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Commentary: Heading for a therapeutic stalemate

BMJ 2011; 342 doi: https://doi.org/10.1136/bmj.d3774 (Published 22 June 2011) Cite this as: BMJ 2011;342:d3774

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Re:Cognitive behavioural therapy use does not imply a psychological cause for ME/CFS

Sinan Eccles does not understand the difference between the form of
CBT offered to other illness groups, and that offered to ME/CFS patients
and advocated as effective by the PACE trial paper and CFS/ME clinics. I
copy below an excerpt from the PACE results, describing the form of CBT
used. (1, page 3).

"Cognitive behaviour therapy (CBT)
CBT was done on the basis of the fear avoidance theory of chronic fatigue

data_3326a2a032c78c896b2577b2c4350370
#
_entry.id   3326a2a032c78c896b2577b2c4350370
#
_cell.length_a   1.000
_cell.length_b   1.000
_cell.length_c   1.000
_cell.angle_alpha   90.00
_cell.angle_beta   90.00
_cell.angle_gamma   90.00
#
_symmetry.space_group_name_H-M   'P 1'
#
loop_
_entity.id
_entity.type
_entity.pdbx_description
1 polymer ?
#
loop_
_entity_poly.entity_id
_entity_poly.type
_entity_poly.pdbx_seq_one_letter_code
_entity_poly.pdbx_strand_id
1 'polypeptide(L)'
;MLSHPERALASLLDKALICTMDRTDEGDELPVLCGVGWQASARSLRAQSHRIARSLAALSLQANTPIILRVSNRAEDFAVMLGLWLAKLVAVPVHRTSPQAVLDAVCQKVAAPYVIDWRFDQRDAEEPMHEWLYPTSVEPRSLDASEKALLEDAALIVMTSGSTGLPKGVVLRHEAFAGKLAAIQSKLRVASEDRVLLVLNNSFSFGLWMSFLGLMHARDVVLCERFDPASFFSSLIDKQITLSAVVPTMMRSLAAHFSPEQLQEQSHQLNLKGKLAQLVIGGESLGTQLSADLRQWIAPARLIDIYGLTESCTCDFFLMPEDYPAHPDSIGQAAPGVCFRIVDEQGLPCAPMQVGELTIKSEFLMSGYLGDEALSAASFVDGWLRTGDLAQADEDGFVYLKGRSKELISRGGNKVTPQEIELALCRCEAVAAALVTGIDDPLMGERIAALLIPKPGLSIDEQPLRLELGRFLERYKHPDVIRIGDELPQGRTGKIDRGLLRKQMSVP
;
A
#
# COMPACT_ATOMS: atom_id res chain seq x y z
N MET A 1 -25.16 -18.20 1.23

syndrome. This theory regards chronic fatigue syndrome as being reversible
and that cognitive responses (fear of engaging in activity) and
behavioural responses (avoidance of activity) are linked and interact with
physiological processes to perpetuate fatigue. The aim of treatment was to
change the behavioural and cognitive factors assumed to be responsible for
perpetuation of the participant's symptoms and disability."

The irony is that the real life experience of people with the
neurological disease myalgic encephalomyelitis shows that ignoring their
symptoms and engaging in activity beyond their very limited capabilities
is the way to aggravate the disease. Many severe, bed-bound patients date
their decline into full-care status to taking part in Graded Exercise and
this form of CBT which challenges their "false illness beliefs".

1 White, PD; Goldsmith, KA; Johnson, AL et al Comparison of adaptive
pacing therapy, cognitive behaviour therapy, graded exercise therapy, and
specialist medical care for chronic fatigue syndrome (PACE): a randomised
trial; The Lancet, Early Online Publication, 18 February
2011doi:10.1016/S0140-6736(11)60096-2

Competing interests: I'd like some effective treatment.

28 June 2011
Jane Clout
housebound advocate
For the truth about M.E.